At this time of the year you’ll hear all the various gift card statistics; especially the fact that gift card sales will account for in excess of $50 billion dollars of volume for the year. What seems to fall through the cracks of transaction journalism is the loyalty transactional volume that successful retailers capitalize upon each year.
Of course there are many reasons for the lack of coverage of loyalty, most of which can be traced to the fact that it is a more esoteric concept that is difficult to track, as opposed to the more tangible gift card sale concept, and the ease of reporting of gift card revenue.
The loyalty dollar “value” to consumers in the form of free or discounted goods is easily in the tens of billions as well, but again, it is hard for an ISO to get their hands around the concept and translate it into a sale at merchant locations. What compounds this issue is the fact that merchants themselves can’t even figure out if they should offer and implement a program, and if they were to do so, what would be a good benefit for their consumers? And merchants have to justify the new expense of implementing a program.
We have some single units operations that have loyalty programs in place, but the chance of selling an owner operator of a single unit is difficult for various reasons; one popular merchant objection is that the owner is always there and knows everyone by name, face, etc. So for the purpose of this article, let’s think of small but growing store locations, maybe three or more units where an owner is not always on premise, and there are many hourly employees interacting with customers. Another assumption that we will go forward with is that a loyal customer is defined as someone who visits a particular merchant more than a competing location for the same market basket of goods or services.
Here’s our first problem as it relates to the sale; merchants need simple core information such as how many customers they have, how often they visit, and what the average dollar expenditure is, as well as high and low sales ticket data. To no one’s surprise, most merchants have an amazing lack of first hand knowledge of these key indices of their businesses, or have very incomplete data. Here again, we will make another assumption; our goal is to increase or improve the existing shopping profile at the merchant location.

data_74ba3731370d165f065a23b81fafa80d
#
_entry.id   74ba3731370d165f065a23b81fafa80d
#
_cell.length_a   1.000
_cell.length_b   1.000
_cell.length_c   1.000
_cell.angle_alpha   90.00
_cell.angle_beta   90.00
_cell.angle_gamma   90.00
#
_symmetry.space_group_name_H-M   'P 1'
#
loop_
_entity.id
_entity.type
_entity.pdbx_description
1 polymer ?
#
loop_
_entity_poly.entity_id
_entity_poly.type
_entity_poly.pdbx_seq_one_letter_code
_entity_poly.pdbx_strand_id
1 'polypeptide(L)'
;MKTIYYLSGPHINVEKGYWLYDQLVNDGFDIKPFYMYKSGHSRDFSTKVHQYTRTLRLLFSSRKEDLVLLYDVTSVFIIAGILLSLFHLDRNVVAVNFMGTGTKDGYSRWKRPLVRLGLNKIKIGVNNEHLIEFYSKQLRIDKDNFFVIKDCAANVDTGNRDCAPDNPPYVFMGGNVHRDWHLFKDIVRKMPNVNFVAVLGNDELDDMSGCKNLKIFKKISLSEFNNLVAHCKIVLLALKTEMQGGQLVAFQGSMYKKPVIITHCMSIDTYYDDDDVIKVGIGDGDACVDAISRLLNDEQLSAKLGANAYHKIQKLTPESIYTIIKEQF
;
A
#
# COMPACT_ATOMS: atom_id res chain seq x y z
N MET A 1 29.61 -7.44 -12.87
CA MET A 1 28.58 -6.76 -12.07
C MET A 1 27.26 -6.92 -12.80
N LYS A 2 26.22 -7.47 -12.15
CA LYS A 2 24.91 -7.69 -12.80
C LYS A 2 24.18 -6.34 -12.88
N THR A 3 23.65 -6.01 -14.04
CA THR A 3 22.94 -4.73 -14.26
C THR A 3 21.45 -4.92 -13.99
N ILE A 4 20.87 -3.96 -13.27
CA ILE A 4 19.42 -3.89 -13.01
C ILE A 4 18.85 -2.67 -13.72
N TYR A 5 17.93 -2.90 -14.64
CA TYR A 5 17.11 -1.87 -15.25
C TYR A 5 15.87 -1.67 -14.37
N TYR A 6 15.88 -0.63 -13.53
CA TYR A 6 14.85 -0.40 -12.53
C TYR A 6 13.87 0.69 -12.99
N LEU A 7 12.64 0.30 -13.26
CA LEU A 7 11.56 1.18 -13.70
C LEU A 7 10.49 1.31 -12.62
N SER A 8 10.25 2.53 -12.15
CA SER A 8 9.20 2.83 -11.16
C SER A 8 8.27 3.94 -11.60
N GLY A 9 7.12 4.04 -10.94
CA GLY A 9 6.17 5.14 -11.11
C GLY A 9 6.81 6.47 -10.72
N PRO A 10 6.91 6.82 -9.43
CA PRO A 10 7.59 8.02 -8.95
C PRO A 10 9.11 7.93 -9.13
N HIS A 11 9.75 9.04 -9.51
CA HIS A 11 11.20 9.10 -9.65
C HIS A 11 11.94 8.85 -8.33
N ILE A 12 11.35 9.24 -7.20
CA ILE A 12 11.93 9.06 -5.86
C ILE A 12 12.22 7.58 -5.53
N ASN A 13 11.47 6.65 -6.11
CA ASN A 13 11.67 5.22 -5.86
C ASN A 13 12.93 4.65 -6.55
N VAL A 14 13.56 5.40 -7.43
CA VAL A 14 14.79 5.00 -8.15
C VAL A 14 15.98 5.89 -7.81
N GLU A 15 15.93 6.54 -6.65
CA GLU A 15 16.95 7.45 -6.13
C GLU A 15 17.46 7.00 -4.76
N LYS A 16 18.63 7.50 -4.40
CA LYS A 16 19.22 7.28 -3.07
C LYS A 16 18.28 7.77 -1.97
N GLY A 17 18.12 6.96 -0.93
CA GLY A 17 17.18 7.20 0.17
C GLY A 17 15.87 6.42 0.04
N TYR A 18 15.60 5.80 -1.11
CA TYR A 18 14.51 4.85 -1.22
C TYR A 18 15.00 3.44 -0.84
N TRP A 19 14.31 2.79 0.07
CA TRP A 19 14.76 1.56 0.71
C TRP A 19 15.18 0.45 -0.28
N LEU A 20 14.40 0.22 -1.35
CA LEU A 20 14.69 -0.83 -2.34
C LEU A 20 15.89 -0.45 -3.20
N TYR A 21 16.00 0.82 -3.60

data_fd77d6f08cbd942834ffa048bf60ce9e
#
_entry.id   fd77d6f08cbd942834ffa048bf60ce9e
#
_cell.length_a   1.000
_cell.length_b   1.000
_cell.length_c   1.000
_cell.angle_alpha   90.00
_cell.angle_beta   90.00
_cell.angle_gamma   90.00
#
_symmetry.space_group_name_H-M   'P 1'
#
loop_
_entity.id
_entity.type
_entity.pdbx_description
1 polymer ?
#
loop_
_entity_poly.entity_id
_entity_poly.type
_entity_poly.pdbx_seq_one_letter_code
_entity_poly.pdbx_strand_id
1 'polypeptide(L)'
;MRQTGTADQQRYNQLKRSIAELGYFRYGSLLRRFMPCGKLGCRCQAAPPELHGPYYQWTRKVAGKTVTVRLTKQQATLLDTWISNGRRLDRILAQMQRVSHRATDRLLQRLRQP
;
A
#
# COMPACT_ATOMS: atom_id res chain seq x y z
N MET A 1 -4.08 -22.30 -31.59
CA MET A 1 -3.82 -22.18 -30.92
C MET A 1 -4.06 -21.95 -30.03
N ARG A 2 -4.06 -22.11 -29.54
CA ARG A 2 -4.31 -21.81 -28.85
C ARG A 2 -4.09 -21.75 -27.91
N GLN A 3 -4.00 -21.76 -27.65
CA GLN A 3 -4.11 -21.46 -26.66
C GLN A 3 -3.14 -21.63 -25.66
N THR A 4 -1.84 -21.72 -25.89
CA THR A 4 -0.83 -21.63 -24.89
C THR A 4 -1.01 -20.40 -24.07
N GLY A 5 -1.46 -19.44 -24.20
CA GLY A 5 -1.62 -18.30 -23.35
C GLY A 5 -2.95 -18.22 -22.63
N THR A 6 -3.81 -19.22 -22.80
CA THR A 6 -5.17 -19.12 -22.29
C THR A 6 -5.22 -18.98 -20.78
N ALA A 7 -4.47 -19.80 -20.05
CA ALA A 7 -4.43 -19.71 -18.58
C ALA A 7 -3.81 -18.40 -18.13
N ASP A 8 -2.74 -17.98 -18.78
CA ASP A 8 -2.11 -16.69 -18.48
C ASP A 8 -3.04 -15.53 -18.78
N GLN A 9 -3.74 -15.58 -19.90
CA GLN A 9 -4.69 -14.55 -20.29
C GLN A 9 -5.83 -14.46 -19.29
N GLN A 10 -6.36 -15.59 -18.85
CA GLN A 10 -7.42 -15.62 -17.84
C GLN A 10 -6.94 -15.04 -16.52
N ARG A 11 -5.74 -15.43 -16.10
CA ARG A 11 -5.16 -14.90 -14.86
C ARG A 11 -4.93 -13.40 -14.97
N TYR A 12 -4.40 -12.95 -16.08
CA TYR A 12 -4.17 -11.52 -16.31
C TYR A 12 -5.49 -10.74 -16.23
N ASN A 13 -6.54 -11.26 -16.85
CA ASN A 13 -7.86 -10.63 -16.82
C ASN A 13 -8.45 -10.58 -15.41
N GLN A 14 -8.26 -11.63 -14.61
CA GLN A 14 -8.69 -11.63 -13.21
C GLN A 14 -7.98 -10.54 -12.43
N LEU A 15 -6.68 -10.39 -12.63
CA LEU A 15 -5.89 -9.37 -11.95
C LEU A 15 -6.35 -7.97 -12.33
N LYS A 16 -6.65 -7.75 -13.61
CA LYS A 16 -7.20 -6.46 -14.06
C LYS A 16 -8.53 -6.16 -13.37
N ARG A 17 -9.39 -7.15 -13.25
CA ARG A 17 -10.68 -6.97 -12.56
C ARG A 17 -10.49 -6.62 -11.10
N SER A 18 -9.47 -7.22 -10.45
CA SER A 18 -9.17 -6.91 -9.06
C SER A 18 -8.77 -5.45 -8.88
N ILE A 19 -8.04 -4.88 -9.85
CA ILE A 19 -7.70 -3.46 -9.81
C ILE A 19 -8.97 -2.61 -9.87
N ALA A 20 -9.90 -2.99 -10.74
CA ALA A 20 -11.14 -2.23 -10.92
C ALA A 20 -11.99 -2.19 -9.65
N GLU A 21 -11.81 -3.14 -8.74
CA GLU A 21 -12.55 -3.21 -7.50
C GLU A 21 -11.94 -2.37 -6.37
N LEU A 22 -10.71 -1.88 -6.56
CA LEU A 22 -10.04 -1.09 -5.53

Whether the concept of implementing a loyalty program is your idea, or the merchant’s, there tend to be diametrically opposed views within a merchant’s upper level management team. For example, people involved in finance at an organization tend to relate to or embrace cost cutting measures rather than implementing a loyalty program which can be seen, rather myopically, as expenditure. So it would appear then, that marketing departments and finance departments may be on opposite ends of the spectrum with their views. The ISO also has to contend with the front line managers who disseminate the program information to the unit level sales clerks, cashiers and others that will handle
point-of-sale processing and possibly new transaction procedures. Even the bookkeepers get involved as these new loyalty transactions may have to be “logged” on a daily sales report differently than the traditional sales or return transactions. As you can see with just these few personnel examples, it’s easy to imagine the impact of a loyalty program on many different human resource sectors of a merchant operation.